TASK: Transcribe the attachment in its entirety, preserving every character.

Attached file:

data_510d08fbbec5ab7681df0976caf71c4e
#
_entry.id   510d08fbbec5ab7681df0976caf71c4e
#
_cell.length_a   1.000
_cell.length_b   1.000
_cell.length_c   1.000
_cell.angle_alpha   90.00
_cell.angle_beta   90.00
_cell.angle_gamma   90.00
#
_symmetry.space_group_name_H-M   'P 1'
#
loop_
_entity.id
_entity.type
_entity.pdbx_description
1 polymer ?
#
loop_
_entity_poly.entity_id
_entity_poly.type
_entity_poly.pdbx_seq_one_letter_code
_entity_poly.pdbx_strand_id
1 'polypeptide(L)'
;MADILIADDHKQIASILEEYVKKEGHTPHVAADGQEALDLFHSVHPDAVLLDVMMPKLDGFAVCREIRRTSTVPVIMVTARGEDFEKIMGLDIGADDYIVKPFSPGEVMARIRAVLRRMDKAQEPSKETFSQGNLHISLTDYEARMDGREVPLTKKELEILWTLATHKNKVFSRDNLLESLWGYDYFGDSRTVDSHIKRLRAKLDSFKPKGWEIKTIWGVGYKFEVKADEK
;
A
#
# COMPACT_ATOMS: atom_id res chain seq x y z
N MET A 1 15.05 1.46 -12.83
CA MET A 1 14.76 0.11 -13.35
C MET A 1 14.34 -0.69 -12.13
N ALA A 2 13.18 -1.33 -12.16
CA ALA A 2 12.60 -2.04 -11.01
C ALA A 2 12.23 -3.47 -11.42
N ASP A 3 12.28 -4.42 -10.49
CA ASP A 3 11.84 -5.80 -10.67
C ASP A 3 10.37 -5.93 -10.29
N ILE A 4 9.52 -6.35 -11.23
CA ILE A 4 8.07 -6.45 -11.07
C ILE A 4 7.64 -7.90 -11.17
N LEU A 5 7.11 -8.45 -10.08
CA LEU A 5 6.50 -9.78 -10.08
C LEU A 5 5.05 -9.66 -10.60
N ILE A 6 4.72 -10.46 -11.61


data_510d08fbbec5ab7681df0976caf71c4e
#
_entry.id   510d08fbbec5ab7681df0976caf71c4e
#
_cell.length_a   1.000
_cell.length_b   1.000
_cell.length_c   1.000
_cell.angle_alpha   90.00
_cell.angle_beta   90.00
_cell.angle_gamma   90.00
#
_symmetry.space_group_name_H-M   'P 1'
#
loop_
_entity.id
_entity.type
_entity.pdbx_description
1 polymer ?
#
loop_
_entity_poly.entity_id
_entity_poly.type
_entity_poly.pdbx_seq_one_letter_code
_entity_poly.pdbx_strand_id
1 'polypeptide(L)'
;MADILIADDHKQIASILEEYVKKEGHTPHVAADGQEALDLFHSVHPDAVLLDVMMPKLDGFAVCREIRRTSTVPVIMVTARGEDFEKIMGLDIGADDYIVKPFSPGEVMARIRAVLRRMDKAQEPSKETFSQGNLHISLTDYEARMDGREVPLTKKELEILWTLATHKNKVFSRDNLLESLWGYDYFGDSRTVDSHIKRLRAKLDSFKPKGWEIKTIWGVGYKFEVKADEK
;
A
#
# COMPACT_ATOMS: atom_id res chain seq x y z
N MET A 1 15.05 1.46 -12.83
CA MET A 1 14.76 0.11 -13.35
C MET A 1 14.34 -0.69 -12.13
N ALA A 2 13.18 -1.33 -12.16
CA ALA A 2 12.60 -2.04 -11.01
C ALA A 2 12.23 -3.47 -11.42
N ASP A 3 12.28 -4.42 -10.49
CA ASP A 3 11.84 -5.80 -10.67
C ASP A 3 10.37 -5.93 -10.29
N ILE A 4 9.52 -6.35 -11.23
CA ILE A 4 8.07 -6.45 -11.07
C ILE A 4 7.64 -7.90 -11.17
N LEU A 5 7.11 -8.45 -10.08
CA LEU A 5 6.50 -9.78 -10.08
C LEU A 5 5.05 -9.66 -10.60
N ILE A 6 4.72 -10.46 -11.61